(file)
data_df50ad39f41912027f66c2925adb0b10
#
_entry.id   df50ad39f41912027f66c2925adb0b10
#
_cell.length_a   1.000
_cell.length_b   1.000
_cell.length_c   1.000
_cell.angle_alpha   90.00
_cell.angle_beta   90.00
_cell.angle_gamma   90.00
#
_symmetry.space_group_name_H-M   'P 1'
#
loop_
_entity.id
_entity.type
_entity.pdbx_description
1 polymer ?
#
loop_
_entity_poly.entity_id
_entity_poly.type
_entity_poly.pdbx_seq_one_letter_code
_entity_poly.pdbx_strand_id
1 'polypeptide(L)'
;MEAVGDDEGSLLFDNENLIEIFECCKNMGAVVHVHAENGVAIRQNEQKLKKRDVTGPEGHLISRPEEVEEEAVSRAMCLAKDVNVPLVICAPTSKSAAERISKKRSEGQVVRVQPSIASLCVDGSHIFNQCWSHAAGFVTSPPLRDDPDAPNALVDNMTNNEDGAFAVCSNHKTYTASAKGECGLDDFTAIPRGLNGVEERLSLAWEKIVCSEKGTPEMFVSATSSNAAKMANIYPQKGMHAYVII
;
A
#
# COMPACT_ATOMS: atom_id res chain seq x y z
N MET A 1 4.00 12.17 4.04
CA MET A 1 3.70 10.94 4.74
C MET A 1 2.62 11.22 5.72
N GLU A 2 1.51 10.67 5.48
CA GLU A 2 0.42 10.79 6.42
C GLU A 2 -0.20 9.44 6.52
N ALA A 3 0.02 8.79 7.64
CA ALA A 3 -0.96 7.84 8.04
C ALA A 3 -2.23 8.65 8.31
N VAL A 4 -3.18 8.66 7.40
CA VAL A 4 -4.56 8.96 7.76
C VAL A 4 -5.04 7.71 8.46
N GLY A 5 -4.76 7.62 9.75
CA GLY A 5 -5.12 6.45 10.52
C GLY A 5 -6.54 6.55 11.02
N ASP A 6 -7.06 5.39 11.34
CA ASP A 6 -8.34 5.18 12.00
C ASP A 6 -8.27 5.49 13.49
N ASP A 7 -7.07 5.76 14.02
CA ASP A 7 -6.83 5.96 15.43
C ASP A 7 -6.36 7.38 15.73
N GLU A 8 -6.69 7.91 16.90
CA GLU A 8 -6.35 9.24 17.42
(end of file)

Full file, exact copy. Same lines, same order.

data_df50ad39f41912027f66c2925adb0b10
#
_entry.id   df50ad39f41912027f66c2925adb0b10
#
_cell.length_a   1.000
_cell.length_b   1.000
_cell.length_c   1.000
_cell.angle_alpha   90.00
_cell.angle_beta   90.00
_cell.angle_gamma   90.00
#
_symmetry.space_group_name_H-M   'P 1'
#
loop_
_entity.id
_entity.type
_entity.pdbx_description
1 polymer ?
#
loop_
_entity_poly.entity_id
_entity_poly.type
_entity_poly.pdbx_seq_one_letter_code
_entity_poly.pdbx_strand_id
1 'polypeptide(L)'
;MEAVGDDEGSLLFDNENLIEIFECCKNMGAVVHVHAENGVAIRQNEQKLKKRDVTGPEGHLISRPEEVEEEAVSRAMCLAKDVNVPLVICAPTSKSAAERISKKRSEGQVVRVQPSIASLCVDGSHIFNQCWSHAAGFVTSPPLRDDPDAPNALVDNMTNNEDGAFAVCSNHKTYTASAKGECGLDDFTAIPRGLNGVEERLSLAWEKIVCSEKGTPEMFVSATSSNAAKMANIYPQKGMHAYVII
;
A
#
# COMPACT_ATOMS: atom_id res chain seq x y z
N MET A 1 4.00 12.17 4.04
CA MET A 1 3.70 10.94 4.74
C MET A 1 2.62 11.22 5.72
N GLU A 2 1.51 10.67 5.48
CA GLU A 2 0.42 10.79 6.42
C GLU A 2 -0.20 9.44 6.52
N ALA A 3 0.02 8.79 7.64
CA ALA A 3 -0.96 7.84 8.04
C ALA A 3 -2.23 8.65 8.31
N VAL A 4 -3.18 8.66 7.40
CA VAL A 4 -4.56 8.96 7.76
C VAL A 4 -5.04 7.71 8.46
N GLY A 5 -4.76 7.62 9.75
CA GLY A 5 -5.12 6.45 10.52
C GLY A 5 -6.54 6.55 11.02
N ASP A 6 -7.06 5.39 11.34
CA ASP A 6 -8.34 5.18 12.00
C ASP A 6 -8.27 5.49 13.49
N ASP A 7 -7.07 5.76 14.02
CA ASP A 7 -6.83 5.96 15.43
C ASP A 7 -6.36 7.38 15.73
N GLU A 8 -6.69 7.91 16.90
CA GLU A 8 -6.35 9.24 17.42